Instead of using cables to transmit data, Musk’s Starlink has placed a network of more than 5,000 satellites in low Earth orbit, which beam high-speed internet to small dishes on the ground.
BT’s goal is to stamp out so-called “not spots” in rural areas, reports The Telegraph. It is also said to be eyeing Starlink’s satellite-mobile service in a possible boon for customers on BT-owned EE – though it may need the go-ahead from regulator Ofcom to proceed.
Although it’s easy to take lightning-fast internet or 5G for granted in the capital, Londoners can run into connection troubles when they venture further afield. Even today, around three per cent of the UK doesn’t receive superfast broadband, while seven per cent lacks reliable 4G outdoors.
Notably, Starlink doesn’t have a UK partner for its upcoming mobile-satellite network, meaning Brits stand to miss out on the service when it goes live later this year. In a milestone for the company, Starlink recently powered its first exchange of text messages using its “direct-to-cell” satellites.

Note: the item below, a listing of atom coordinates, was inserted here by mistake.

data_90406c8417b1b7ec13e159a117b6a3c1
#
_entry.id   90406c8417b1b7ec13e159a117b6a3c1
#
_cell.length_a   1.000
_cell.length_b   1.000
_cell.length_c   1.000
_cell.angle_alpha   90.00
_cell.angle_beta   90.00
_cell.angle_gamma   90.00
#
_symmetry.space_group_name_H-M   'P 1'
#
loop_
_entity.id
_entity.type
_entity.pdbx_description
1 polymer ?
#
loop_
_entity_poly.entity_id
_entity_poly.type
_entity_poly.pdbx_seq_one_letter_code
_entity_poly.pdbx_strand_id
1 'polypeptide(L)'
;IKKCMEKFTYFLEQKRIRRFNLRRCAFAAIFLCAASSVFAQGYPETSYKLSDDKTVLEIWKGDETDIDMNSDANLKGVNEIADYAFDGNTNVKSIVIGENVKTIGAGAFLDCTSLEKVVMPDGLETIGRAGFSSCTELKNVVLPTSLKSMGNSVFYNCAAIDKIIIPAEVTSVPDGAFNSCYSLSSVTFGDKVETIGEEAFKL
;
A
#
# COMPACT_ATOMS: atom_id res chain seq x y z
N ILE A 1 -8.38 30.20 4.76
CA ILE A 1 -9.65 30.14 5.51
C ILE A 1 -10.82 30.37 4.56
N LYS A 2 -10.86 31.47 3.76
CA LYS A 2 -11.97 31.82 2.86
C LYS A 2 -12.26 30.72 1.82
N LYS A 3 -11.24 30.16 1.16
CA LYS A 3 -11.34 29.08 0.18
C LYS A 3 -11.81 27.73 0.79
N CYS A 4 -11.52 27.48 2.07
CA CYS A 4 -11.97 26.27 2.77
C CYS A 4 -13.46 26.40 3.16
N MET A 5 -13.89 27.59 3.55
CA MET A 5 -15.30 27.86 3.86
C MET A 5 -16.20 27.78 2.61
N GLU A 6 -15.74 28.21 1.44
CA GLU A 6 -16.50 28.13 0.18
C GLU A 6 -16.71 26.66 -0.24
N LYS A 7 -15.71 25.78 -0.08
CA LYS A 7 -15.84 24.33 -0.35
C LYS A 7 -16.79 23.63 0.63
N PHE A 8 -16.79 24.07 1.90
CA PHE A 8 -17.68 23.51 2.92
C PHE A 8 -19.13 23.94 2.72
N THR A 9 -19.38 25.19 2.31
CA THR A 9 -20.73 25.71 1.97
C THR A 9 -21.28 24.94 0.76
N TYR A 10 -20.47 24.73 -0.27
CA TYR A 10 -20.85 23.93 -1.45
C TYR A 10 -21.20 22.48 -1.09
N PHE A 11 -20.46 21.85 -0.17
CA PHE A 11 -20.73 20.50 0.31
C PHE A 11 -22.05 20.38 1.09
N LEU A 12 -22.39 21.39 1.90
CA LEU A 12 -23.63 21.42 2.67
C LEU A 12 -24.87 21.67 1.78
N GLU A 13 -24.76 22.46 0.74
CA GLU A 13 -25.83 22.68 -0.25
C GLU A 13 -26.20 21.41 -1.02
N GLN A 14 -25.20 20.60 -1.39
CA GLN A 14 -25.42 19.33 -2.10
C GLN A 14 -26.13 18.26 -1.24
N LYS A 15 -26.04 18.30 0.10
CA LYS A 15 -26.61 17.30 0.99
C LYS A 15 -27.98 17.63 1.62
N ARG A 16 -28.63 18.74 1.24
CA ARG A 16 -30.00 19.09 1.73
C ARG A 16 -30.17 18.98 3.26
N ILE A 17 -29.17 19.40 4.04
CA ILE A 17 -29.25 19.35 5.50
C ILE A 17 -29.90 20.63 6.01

BT previously told the Standard that it was testing a satellite service with the aim of plugging spotty connections. In the future, the space-beamed signal would step in if your internet dropped out, often without you even knowing it.
“It’s our objective for the customer to be unaware of how they’re accessing the network to give them the coverage they need,” Andy Sutton, an engineer and principal architect at BT’s Networks division, told the Standard last July.
The trial with Starlink could be the latest blow for BT’s current satellite partner, London-based OneWeb. A £400 million bailout during the pandemic indicated that the firm was already facing concerns.